Look into the eyes of Spencer the Hypnotist
Don Spencer’s interest in the mind sciences originally steered him to a career in hypnotherapy.
"I originally got involved in hypnosis because I wanted to help people and I realized early on in my psychology training in school that there were many different ways to do that," Spencer said during a phone interview from Montana. "When I discovered hypnosis, it changed my world view and I dove head first into a hypnotherapy training program that lasted a year and a half."
After a decade of helping people overcome addictions, lose weight and mentally heal from traumatic events, Spencer decided to use his talents to make people laugh.
"I really enjoyed my job, but I felt I was missing something," he said. "So, I started exploring the entertainment side of hypnosis and morphed in to that aspect of the profession.
"When you’re in the clinical world working with people day in and day out, it can be pretty heavy work, so the process of going on stage and helping people laugh was life changing for me."
Spencer the Hypnotist will present his family-friendly, comedy show at the Egyptian Theatre, 328 Main St., on Friday, Feb, 10, and Saturday, Feb. 11. Showtimes are 8 p.m.
Since he began working in the mind sciences back in 1986, Spencer has hypnotized more than 1 million people.
"I enjoy that process, but I always take time to educate people during my performance about how the mind works and how they can use their minds to change their lives and the lives of those around them," he said.
The first thing he does is try to clear up those ages-long misconceptions of hypnosis that include, but are not limited to mind-control and mysticism.
"When I began, there was the common fallacy that hypnotists were there to control your will," he said. "There was the superstition that hypnotism, for some reason, was against God and hypnotism got lumped in with concepts like Satanism."
Spencer spent a lot of time educating the public about what hypnosis really is and how people can benefit from it.
"The reality is the fact that people use hypnosis every day, whether they know it or not, because it’s a natural state of mind," he said. "It has to do with the power of suggestion and there is nothing unnatural or mystical about it, because real hypnosis is based on the idea that if you act upon a suggestion from me, you are hypnotized."
It’s like stopping at a stop sign because that’s what the sign is instructing.
"On that level, we realize everything we do is part of the hypnotic process," Spencer said. "Even while coming down Emigration Canyon, drivers oftentimes find themselves so focused on staying in the lines that nothing else matters. It’s in that mind-frame that hypnosis happens.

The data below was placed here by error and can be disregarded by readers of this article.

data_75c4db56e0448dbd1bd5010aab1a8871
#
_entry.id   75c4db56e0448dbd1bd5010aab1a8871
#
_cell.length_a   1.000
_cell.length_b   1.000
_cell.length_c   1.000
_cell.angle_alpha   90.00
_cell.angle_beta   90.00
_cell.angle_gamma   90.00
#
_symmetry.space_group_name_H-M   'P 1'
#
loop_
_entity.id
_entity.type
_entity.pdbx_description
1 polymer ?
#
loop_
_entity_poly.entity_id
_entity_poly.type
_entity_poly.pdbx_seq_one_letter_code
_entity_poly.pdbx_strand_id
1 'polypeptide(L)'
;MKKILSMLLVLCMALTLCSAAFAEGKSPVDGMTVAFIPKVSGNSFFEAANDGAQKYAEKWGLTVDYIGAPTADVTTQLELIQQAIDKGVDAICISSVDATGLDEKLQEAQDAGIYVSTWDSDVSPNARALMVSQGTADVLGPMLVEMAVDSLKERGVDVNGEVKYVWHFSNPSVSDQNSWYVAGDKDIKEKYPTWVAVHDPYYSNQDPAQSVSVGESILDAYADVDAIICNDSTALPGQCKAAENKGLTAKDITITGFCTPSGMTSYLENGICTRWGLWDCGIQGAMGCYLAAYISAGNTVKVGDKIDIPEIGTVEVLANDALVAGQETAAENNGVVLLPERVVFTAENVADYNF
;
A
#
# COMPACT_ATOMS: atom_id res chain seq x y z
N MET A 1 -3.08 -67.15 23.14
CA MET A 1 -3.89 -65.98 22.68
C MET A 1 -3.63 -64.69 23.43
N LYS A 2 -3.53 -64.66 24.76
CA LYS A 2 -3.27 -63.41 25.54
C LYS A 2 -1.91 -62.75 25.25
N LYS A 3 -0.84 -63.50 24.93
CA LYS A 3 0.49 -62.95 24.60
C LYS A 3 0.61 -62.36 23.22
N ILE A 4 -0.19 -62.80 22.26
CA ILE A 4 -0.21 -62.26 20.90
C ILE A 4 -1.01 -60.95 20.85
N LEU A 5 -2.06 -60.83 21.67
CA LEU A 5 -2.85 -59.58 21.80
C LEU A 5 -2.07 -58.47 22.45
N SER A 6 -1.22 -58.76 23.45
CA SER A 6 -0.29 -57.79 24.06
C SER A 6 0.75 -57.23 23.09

"Then think of how many times you have driven down the canyon and missed an exit from being so spaced out because you were so focused on just driving down the canyon," he said. "That’s the basis of hypnosis."
While conducting his sessions as a hypnotherapist, Spencer came to realize his patients could look into their minds to find what is holding someone back from reaching their goals.
"When I perform live, It’s the same process," he said. "During the show, I help people overcome their barriers so they can let loose and believe they are a movie star."
Spencer started entertaining as a hypnotist in various nightclubs in Salt Lake.
" It was different than working in a theatre because it was a party environment, but I did learn what worked and what didn’t work as far as the presentation and style went," he said.
One day, he was asked to perform at the Avalon Theatre, a gig he did for 320 straight weeks.
"I decided to do something different for those shows, so, I developed a performance that was a cross between a Rock ‘n’ Roll concert, with all the lights and sound, and comedy," he said. "That changed the scope of what I did as an entertainer and worked well."
From there, Spencer took on gigs around the world and learned to read an audience.
"During each show, I make a quick assessment of the audience and that determines how I want to approach the performance," he said. "I may talk more about hypnosis to one audience than another to make them feel more comfortable, and other times I’ll just grab people and say ‘Sleep’ and knock everybody out in two seconds."
Spencer the Hypnotist will bring his flashy, audience-partition comedy show to the Egyptian Theatre, 328 Main St., on Friday, Feb. 10, and Saturday, Feb. 11, at 8 p.m. Tickets start at $15 at are available at http://www.parkcityshows.com.
Anita Lewis, Brent Ovard and Travis English were influential in shaping how residents interact with the county.